An absurdly named bill is set to form the latest attempt to create legislation requiring tech giants to provide a backdoor to encryption.
The Eliminating Abuse and Rampant Neglect of Interactive Technologies Act of 2019 (EARN IT Act) is co-sponsored by Lindsey Graham (R-SC), chairman of the Senate Judiciary Committee, and Senator Richard Blumenthal (D-CT)…
The acronym is intended to suggest that tech companies should be required to “earn” the right to Section 230 protections, which mean that companies proving communication platforms can’t be held legally liable for things posted by users.
Reuters reports that the bill seeks to impose conditions on this protection, and that providing a backdoor to encryption is believed to be one of them.
The bill threatens this key immunity unless companies comply with a set of ‘best practices,’ which will be determined by a 15-member commission led by the Attorney General […]
The sources said the US tech industry fears these ‘best practices’ will be used to condemn end-to-end encryption — a technology for privacy and security that scrambles messages so that they can be deciphered only by the sender and intended recipient. Federal law enforcement agencies have complained that such encryption hinders their investigations.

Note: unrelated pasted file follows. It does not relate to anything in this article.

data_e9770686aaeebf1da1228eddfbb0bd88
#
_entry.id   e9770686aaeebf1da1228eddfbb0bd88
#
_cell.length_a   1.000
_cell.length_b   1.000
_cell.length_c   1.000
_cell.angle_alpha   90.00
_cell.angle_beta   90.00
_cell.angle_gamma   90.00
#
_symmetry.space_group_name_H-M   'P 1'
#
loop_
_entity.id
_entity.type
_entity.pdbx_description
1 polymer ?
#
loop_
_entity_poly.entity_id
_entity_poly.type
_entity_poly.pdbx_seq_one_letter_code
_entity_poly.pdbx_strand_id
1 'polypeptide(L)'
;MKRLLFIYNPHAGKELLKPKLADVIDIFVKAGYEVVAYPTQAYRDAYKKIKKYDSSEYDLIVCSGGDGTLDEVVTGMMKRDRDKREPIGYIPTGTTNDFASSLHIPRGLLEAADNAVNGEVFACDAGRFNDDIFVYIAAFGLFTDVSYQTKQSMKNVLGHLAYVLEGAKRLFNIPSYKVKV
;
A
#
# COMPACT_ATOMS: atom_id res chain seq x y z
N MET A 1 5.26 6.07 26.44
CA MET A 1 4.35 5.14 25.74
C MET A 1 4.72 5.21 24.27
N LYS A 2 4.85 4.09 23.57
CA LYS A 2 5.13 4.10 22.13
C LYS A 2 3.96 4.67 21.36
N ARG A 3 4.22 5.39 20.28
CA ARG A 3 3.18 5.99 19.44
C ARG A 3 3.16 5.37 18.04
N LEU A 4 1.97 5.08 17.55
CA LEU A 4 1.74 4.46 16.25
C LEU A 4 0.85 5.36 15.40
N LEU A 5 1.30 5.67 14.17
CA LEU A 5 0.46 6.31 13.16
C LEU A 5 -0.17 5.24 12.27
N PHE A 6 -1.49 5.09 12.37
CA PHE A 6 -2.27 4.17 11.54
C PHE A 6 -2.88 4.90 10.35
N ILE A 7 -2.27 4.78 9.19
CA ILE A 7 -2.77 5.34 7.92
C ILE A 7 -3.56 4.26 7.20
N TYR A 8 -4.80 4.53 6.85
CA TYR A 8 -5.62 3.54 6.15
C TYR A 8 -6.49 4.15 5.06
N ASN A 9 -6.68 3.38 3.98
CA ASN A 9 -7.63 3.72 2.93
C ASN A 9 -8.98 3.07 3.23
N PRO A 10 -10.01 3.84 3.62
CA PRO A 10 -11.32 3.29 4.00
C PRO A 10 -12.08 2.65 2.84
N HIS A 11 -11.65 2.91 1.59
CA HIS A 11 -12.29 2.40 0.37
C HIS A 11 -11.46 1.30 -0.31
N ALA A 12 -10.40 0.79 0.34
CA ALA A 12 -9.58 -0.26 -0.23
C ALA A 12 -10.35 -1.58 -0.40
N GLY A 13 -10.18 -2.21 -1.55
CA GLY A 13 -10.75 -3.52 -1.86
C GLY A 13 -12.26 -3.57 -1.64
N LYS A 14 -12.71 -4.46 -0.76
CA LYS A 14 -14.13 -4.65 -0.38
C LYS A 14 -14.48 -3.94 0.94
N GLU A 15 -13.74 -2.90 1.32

Online platforms are exempted from letting law enforcement access their encrypted networks. The proposed legislation provides a workaround to bypass that, the sources said.
Graham (pictured above) has previously criticized Apple for using strong encryption in iPhones, and suggested that the company either needs to voluntarily provide a backdoor or have one forced on it by law.
Committee chairman Senator Lindsey Graham (R-SC) warned the representatives of the tech companies, ‘You’re gonna find a way to do this or we’re going to do it for you.’
Graham didn’t appear to understand the contradictory stance he was taking, saying on the one hand that he appreciated that ‘people cannot hack into my phone’ while at the same time asking Apple to create a vulnerability that would inevitably be discovered by others and used to do just that.
Apple has persistently come under government pressure to compromise the privacy of iPhone owners, the San Bernardino, California, case being the highest-profile example, followed by the more recent Pensacola, Florida, shooting. We’ve previously outlined the arguments for Apple’s stance, both before and after the San Bernardino shooting.
Currently, the company appears to have opted for a compromise: Refusing to do anything to weaken iPhones, but deliberately using a weaker encryption method for iCloud backups. Apple doesn’t use end-to-end encryption for these, meaning it holds a key and is able to provide a copy of most data stored on an iPhone when served with a court order to do so.
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